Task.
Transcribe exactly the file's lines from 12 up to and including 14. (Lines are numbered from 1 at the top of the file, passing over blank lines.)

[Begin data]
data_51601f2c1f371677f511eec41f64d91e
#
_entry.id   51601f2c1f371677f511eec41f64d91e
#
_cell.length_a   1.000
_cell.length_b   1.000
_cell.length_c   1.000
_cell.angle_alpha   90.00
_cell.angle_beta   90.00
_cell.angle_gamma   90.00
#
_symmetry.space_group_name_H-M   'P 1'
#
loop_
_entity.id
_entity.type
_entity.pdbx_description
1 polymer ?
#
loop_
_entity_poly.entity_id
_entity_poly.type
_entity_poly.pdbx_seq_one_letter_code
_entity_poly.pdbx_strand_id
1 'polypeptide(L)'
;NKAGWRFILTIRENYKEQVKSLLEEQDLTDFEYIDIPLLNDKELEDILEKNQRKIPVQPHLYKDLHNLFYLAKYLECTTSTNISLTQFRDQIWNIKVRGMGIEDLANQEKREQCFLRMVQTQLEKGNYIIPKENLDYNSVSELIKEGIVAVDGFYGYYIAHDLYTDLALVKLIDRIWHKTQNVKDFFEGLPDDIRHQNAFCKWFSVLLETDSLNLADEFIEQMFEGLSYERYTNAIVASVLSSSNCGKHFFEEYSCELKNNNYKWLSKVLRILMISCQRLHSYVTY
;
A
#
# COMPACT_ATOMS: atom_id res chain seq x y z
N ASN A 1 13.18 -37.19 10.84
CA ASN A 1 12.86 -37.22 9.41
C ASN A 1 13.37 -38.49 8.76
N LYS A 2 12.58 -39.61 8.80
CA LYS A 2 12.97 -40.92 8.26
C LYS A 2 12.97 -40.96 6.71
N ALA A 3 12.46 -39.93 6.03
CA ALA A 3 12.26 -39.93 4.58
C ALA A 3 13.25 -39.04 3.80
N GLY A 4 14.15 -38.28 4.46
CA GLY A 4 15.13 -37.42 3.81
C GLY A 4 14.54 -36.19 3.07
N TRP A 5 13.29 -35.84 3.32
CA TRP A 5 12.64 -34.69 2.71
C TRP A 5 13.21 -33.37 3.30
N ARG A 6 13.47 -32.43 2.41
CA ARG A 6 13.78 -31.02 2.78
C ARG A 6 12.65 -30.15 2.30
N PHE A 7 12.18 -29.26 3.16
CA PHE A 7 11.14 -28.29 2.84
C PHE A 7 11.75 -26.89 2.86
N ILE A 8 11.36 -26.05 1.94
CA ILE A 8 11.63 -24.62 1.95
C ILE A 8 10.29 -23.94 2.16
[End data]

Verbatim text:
_symmetry.space_group_name_H-M   'P 1'
#
loop_